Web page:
the Paddington Art Prize four years in a row and winning the Waverley Art Prize in July this year. This is my final semester of my Masters in painting, so in the immediate future, I am going to be working towards a body of work for the end of year exhibition. I am hoping to explore the impact of man on our environment and reflect this idea in my body of work as part of my process.” Issue 7 - Sept / Oct

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Upper Hunter – mixed media on canvas - Kristen Lethem (C)2014 Issue 7 - Sept / Oct

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“Every landscape has a unique pattern or language.. It’s own ‘topographical script’. My future aspirations for my work would be to travel more widely around Australia in order to experience a variety of landscapes and explore the characteristics that help inform their individuality.

I am in the process of applying for residen-

cies in Hill End and Bundanoon, which would allow me to really spend time observing and recording the particular ‘language’ of each individual area. I will be exhibiting my body of work from my Masters degree in November, at the College of Fine Arts and will have selected pieces in the Christmas show at Frances Keevil Gallery in Double Bay. Last year I travelled with the University of New South Wales, to their Arid Research Station near Broken Hill. Here, a group of us from C O F A, spent a week or so exploring and immersing ourselves in the landscape and creating work in response to our experiences. Whilst there we took part in a string making workshop and I became absolutely hooked. My entire final project was an installation piece composed of a variety of string vessels made from and inspired by various found objects, including wool, bones and grasses from the area and reflecting the colours of the arid landscape. I was so inspired by the whole process that string

making has become another part of my practice, and I now hold regular string and vessel making workshops in Sydney!”

- Kristen Lethem (C)2014

Kristen Lethem works may be viewed at: www.franceskeevilgallery.com.au

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Carrobolla Road – mixed media on canvas Kristen Lethem (C)2014

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Near Vacy - Finalist Paddington Art Prize, Winner COFA Award – mixed media on canvas, Kristen Lethem (c)2014 Issue 7 - Sept / Oct

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Flood - Finalist Paddington Prize 2011 - mixed medium on canvas - Kristen Lethem (C)2014 Issue 7 - Sept / Oct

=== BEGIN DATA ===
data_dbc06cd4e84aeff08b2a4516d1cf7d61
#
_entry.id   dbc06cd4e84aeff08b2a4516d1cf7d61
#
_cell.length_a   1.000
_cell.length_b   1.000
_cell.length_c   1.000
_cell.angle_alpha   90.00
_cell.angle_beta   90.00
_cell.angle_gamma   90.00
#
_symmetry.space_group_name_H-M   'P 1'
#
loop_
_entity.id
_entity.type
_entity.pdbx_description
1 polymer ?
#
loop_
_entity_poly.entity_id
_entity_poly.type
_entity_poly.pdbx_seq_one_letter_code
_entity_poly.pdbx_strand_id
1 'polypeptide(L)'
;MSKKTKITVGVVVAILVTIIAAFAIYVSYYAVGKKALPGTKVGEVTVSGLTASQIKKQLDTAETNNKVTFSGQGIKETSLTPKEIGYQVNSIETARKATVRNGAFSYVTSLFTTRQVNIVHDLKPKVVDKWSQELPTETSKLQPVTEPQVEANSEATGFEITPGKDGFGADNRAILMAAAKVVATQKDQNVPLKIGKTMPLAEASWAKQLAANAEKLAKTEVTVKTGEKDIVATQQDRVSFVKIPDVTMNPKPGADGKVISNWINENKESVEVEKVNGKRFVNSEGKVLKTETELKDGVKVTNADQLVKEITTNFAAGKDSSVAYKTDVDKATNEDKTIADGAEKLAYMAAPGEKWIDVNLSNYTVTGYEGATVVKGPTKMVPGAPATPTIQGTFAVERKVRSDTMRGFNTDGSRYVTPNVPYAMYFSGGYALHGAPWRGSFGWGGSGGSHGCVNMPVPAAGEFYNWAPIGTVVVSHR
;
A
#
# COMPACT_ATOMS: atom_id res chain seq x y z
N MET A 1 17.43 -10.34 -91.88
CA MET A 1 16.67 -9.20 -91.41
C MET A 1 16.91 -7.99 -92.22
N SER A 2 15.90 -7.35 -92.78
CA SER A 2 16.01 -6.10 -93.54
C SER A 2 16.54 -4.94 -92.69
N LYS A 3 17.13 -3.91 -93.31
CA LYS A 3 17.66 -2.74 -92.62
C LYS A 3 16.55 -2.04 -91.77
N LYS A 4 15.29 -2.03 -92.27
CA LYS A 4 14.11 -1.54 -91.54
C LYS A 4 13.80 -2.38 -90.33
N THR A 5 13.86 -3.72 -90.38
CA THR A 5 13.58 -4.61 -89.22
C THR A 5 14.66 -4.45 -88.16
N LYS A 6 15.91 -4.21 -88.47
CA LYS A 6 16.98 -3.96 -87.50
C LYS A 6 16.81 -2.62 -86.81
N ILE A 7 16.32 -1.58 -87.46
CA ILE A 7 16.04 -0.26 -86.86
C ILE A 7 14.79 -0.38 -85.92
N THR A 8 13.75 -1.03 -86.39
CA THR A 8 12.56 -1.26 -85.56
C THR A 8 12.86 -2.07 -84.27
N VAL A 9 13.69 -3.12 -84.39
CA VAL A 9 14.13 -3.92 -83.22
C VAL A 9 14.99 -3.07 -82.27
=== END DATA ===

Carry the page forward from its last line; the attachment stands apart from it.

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Gresford Road - Finalist Mosman Art Prize 2014 - Kristen Lethem. Issue 7 - Sept / Oct

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L O V E P

O E E&R WERKHOVEN - drawing STUDIO LA PRIMITIVE (c)2014

M Issue 7 - Sept / Oct

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LOVE POEM I love you for all it’s worth.

After all the work is done and we are all

That’s why we are still together.

home bound.

What’s happening these days that make it

Ready to unwind, ready to embrace

special.

our loved ones.

To recount each moment seems a mam-

We are not taking a back seat, we

moth task.

need to be upfront.

A gesture of gentle repose, while the sun

To make the most of life, to make the

goes down or comes up.

most of love.

And loves sweet caresses flow into the

Moments that close in to our heart

wide open sky, like dew drops and tears of

beating.

happiness.

- ERIC WERKHOVEN (c)2014

That all is fine, and that you love me as

well. Issue 7 - Sept / Oct

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BRIAN ROBERTS SELECTIONS FROM

JOURNEY

SEPTEMBER 12 – 28

OPENING: SATURDAY SEPTEMBER 13 FROM 3PM ASW 40 ANNIE ST WICKHAM NSW 2293

WWW.ART-SYSTEMS-WICKHAM.COM Issue 7 - Sept / Oct

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On show at ASW from September 12, 2014

SELECTIONS FROM A JOURNEY by BRIAN ROBERTS. Over the last two years I have been fortunate to have developed an association with Brian & Shirley both as a gallery owner of ASW and as a friend. Subsequent visits to their wonderful home and studio at Eccleston in the Hunter Valley, has strengthened our artistic relationship. Throughout Brian’s recent illness, he remains stoic and passionate about his art. Arriving in Newcastle in 1991, Brian and Shirley have continued to be active and prominent members of the arts community. Brian’s immense catalogue of work is testimony to his passion for art making and in particular to his love of oil painting. His early career in design, photography and advertising has ensured that his craft has been imbued with a sharp eye for all the ingredients that make an artwork successful. On entering Brian & Shirley’s studio one is struck by the enormity of their passion and commitment to art making. Along with neatly stacked canvases are drawing cabinets filled with reams of life drawings and portraits rendered with surety and beauty, significantly, Brian and Shirley first met at life drawing sessions in the 80s. Brian’s artistic career is enriched by his life experiences. Well-travelled, and having a sharp business acumen, he has been infused with the wealth of life skills and a knowledge, that only the most prodigious artists possess. His paintings tell, as does fine poetry, of deeper meanings and introspection. I am proud to have the opportunity to exhibit Brian Roberts survey of work titled Selections from a Journey at ART SYSTEMS WICKHAM. - Colin Lawson (C)2014

Opposite page:

WINTER – ECCLESTON oil on canvas 2014 Issue 7 - Sept / Oct

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Selections from a Journey, Brian Roberts at ASW The power of nature and the expressiveness of pigment are brought together in Brian Roberts’ selection of paintings. The dual act of seeing what is not there but is implied with brushes and a painting knife has led to works that extend across several traditions: Abstract Expressionism, Romanticism, and Asian landscape painting. This marriage of styles leads me to think about D.T. Suzuki’s description of the painters purpose, linking it to Zen